Native Americans, Reservation Life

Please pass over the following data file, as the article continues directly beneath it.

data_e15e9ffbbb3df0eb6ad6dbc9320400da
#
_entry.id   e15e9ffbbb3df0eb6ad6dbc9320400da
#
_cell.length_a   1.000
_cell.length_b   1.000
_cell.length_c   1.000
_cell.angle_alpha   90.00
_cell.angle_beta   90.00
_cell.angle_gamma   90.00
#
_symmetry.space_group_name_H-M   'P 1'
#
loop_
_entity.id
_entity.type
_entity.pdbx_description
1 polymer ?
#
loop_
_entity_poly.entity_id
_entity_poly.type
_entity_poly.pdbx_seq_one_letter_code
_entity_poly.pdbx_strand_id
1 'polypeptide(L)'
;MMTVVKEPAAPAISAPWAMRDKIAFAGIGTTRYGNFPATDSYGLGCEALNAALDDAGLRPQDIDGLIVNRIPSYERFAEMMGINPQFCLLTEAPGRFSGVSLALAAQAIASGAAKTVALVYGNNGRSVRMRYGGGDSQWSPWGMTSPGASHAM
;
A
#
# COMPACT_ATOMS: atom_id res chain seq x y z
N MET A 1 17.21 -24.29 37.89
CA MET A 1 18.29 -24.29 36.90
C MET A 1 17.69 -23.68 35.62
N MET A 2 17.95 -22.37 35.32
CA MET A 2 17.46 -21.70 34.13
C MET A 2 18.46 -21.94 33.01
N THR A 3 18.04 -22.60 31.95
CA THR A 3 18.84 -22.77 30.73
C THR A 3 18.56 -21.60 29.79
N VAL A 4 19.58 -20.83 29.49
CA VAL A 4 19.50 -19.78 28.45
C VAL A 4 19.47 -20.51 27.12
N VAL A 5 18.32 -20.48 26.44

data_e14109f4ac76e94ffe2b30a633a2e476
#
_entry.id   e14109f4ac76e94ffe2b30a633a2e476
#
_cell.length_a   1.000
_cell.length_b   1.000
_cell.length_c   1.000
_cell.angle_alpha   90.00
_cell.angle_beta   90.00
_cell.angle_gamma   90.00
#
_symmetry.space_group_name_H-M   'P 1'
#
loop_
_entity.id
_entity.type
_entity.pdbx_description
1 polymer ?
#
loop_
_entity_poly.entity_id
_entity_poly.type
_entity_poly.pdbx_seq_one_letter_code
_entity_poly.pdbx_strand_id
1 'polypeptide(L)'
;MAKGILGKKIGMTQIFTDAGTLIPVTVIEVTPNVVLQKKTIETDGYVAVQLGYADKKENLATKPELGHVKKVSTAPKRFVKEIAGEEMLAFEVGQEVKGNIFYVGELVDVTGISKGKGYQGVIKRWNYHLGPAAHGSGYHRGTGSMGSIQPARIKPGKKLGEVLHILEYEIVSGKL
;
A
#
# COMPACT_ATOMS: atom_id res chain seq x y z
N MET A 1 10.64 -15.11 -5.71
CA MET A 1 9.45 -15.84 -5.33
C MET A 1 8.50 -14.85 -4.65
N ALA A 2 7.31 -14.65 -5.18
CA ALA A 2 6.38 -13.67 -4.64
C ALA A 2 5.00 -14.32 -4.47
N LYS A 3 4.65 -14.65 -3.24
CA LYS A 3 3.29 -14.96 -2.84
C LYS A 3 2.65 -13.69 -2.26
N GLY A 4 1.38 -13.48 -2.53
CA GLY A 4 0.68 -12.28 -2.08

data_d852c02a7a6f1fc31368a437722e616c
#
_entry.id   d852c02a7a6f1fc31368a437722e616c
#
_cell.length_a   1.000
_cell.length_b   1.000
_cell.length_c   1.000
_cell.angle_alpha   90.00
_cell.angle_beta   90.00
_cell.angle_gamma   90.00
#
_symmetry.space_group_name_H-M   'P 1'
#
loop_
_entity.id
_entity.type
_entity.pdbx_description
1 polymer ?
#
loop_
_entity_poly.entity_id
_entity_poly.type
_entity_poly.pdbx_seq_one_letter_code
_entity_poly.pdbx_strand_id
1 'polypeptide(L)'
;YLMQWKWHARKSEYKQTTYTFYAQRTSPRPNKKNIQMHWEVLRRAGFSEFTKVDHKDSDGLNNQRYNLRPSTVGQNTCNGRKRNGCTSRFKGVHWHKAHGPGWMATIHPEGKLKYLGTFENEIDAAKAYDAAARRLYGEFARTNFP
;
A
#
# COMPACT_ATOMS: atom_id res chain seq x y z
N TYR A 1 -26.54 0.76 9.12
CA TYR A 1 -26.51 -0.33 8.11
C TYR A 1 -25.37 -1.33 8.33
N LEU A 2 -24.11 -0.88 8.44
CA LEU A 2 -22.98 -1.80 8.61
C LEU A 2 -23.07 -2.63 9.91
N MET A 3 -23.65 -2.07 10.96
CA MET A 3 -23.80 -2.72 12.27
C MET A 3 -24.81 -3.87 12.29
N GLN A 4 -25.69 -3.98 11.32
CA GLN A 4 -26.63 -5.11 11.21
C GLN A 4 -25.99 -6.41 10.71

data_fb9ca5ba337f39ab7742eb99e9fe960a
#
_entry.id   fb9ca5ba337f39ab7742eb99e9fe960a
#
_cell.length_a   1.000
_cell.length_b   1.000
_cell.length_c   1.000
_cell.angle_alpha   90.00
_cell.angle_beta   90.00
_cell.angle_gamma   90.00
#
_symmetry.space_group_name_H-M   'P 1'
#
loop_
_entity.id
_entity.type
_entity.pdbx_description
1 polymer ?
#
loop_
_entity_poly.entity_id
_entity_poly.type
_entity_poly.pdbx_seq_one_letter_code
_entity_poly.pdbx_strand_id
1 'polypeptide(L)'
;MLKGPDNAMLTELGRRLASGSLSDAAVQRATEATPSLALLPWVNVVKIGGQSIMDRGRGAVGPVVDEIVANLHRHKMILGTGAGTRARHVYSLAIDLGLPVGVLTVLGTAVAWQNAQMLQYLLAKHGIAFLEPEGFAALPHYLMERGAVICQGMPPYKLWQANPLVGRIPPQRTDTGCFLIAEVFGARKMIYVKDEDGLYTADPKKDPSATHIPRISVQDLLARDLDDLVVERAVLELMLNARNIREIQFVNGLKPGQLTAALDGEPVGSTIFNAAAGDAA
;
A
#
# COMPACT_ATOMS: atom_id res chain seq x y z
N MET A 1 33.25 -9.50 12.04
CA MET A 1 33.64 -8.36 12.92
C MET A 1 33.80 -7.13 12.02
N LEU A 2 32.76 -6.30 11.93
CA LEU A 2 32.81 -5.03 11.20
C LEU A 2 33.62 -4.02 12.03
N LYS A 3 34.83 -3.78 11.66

During the 18th and 19th centuries, the United States pursued a strategy of ethnic cleansing to force hundreds of linguistically, culturally, and politically distinct indigenous peoples with their own rich histories of alliances, trade, and cultural exchange onto Indian reservations—remote, poor vestiges of their vast former holdings. The prevailing political discourse cast Native Americans as savages standing in the way of progress and the Manifest Destiny of the white race to settle the continent all the way to the Pacific. On the reservations, proud independent peoples were classified as wards of the federal government, denied individual and collective rights, and subjected to a variety of measures designed to destroy their cultures and assimilate them. A variety of often contradictory policies, administered at first by the Department of War, and later by the Department of the Interior through the Bureau of Indian Affairs, wrought havoc on the lives of Native Americans ...